Saturday, January 26, 2013

World Grains

My students are now expert at world grains. And hopefully our "travels" have also given some much needed review of the continents.

This week we cooked rye berries while reading a short article that hinted that rye was primarily farmed in Europe without actually saying so. A perfect opportunity to practice the reading skill of inferring!

I cracked up when kids described the cooked rye as looking like maggots. One student took a leap of faith, tried the cooked berries, and then exclaimed, "It tastes like insects crawling around in my mouth!" Needless to say, he did not finish his serving! Personally, I thought that they tasted like a more savory version of wheat berries, but I like that pop-and-smush texture under my teeth.
Exploring an uncooked grain
We also made polenta out of cornmeal, which made me feel Fagan-like again when serving the thin gruel. After a short discussion I convinced most everyone that people generally don't dry corn kernels and then cook the whole kernel after it's been dried, so it was okay for us to use cornmeal as a starting point.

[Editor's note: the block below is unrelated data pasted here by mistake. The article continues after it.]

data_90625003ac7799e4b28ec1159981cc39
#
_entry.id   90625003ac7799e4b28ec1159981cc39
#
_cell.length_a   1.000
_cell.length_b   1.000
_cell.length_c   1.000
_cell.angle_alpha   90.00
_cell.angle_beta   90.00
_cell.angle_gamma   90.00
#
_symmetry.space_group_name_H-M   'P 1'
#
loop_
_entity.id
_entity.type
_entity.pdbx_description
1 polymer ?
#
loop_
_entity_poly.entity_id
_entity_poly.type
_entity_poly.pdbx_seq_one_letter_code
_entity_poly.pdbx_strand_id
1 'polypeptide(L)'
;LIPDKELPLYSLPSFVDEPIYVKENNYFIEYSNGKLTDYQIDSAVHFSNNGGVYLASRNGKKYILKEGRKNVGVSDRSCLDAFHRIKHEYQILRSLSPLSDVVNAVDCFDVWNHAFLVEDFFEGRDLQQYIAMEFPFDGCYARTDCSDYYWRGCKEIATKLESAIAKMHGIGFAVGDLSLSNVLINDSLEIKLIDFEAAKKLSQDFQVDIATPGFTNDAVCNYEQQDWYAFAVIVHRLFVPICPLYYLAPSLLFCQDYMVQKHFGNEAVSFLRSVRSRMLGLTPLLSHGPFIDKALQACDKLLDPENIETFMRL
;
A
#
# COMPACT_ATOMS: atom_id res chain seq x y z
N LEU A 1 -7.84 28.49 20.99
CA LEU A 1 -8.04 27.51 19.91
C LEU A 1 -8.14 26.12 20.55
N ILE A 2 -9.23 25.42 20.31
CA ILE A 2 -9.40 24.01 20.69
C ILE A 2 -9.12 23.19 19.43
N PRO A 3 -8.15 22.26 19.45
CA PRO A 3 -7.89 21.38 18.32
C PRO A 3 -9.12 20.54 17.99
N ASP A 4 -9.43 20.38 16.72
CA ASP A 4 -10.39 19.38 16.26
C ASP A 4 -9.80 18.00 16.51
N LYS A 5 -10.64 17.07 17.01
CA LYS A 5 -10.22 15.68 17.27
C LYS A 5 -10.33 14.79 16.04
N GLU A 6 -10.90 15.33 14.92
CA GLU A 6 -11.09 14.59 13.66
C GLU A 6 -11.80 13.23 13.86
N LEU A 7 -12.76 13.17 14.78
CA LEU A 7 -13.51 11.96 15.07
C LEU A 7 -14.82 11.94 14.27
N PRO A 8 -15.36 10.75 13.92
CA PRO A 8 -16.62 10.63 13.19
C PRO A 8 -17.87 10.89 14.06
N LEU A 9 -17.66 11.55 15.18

This week's highlight, for me at least, was cooking t'eff, a tiny brown African grain. When kids saw the cooked product, many exclaimed, "It looks like brown amaranth!" I love that their horizons' have expanded so much that they are using a somewhat obscure grain like amaranth as a reference point for the newest weird grain.

T'eff was very popular with some but less appreciated overall. Considering its price and how difficult it is to access, it is also the least likely grain to eat on a regular basis. (I ordered a pound of it from an Amazon seller for a whopping $10.85, whereas every other grain was available locally.)

This week I've also been modeling the research process with a familiar continent: North America. Next week everyone will start researching a continent of choice, learning about its geography, climate, native peoples, immigrants, and staple foods. We'll put all our learning together on a website, which will be a new technological accomplishment for me.

Class display with a small bag of a representative grain connected to each continent, expanded below

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